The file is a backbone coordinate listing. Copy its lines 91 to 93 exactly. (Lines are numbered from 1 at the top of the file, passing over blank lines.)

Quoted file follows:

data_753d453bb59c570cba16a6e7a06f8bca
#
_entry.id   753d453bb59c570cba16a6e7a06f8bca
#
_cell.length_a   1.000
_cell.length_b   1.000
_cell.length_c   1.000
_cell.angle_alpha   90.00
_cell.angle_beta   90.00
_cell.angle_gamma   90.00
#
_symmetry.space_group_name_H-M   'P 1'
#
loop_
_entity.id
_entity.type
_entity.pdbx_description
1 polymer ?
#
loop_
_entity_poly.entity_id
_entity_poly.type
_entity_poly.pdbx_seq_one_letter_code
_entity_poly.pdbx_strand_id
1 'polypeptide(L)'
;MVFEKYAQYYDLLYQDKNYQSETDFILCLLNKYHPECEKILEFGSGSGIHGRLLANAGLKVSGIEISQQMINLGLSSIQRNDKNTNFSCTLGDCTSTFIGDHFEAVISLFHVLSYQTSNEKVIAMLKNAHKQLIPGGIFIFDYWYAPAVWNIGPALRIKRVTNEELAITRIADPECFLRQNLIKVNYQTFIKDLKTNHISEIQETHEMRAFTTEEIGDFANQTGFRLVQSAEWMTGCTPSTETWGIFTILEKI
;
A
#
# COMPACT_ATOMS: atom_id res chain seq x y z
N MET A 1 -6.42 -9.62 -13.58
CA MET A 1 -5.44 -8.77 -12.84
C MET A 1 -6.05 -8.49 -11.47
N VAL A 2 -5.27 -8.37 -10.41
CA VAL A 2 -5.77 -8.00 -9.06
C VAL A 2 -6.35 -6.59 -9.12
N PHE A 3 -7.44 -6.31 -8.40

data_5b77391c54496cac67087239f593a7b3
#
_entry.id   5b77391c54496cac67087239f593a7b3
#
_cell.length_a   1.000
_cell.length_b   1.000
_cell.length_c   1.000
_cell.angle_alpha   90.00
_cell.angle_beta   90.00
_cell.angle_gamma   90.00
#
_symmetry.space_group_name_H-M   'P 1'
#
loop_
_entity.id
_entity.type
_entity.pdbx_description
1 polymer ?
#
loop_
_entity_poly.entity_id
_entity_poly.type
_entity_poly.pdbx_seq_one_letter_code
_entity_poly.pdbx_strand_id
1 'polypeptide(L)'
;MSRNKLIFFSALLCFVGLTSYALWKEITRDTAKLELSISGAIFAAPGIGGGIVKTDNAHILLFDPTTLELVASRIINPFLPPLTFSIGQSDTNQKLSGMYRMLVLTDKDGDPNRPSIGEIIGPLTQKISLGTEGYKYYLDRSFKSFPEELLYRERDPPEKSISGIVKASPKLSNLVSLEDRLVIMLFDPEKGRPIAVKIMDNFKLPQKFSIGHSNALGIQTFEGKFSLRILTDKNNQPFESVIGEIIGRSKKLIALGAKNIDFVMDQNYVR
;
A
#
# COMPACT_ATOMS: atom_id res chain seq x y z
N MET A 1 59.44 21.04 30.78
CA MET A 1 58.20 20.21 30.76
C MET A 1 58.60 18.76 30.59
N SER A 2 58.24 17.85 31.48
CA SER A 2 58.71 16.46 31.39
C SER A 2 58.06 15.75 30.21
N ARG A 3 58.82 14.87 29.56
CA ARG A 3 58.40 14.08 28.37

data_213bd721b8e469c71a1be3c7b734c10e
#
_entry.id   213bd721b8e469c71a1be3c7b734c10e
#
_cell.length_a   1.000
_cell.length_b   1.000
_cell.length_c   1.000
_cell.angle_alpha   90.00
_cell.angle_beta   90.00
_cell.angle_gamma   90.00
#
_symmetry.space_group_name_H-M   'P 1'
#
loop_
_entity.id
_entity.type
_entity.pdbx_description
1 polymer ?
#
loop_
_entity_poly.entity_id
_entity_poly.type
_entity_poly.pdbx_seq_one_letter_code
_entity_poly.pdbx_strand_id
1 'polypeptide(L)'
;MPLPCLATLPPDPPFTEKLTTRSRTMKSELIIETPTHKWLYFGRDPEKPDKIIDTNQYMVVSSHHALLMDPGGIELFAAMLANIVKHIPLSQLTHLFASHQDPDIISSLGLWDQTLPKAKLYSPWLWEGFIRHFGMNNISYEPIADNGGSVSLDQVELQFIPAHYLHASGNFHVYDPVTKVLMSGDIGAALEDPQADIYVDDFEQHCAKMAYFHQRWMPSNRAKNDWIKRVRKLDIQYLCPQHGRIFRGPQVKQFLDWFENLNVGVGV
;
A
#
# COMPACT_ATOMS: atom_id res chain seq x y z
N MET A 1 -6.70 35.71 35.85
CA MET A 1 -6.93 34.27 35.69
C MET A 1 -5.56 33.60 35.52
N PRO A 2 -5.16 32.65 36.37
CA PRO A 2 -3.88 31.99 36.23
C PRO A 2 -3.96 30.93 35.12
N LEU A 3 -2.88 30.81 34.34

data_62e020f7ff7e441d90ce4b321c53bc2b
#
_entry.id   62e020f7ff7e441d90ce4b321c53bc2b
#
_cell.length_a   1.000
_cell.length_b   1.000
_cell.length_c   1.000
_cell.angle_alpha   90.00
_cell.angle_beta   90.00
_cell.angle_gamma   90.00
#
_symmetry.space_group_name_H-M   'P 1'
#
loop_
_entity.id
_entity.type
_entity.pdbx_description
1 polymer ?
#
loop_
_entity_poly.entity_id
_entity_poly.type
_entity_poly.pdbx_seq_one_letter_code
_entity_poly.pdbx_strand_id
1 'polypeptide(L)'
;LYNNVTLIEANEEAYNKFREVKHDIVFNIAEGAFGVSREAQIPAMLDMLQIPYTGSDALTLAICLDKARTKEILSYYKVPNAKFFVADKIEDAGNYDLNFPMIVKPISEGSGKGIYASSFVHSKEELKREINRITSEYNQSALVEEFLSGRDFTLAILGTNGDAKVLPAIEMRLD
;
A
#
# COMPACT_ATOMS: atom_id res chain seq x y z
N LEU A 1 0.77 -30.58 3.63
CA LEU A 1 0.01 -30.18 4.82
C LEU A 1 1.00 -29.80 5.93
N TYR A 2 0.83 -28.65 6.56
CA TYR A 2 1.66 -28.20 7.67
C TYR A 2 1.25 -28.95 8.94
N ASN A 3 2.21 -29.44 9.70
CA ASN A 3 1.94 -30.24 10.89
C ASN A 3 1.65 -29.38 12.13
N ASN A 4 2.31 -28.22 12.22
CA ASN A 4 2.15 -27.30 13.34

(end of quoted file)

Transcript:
_entity.type
_entity.pdbx_description
1 polymer ?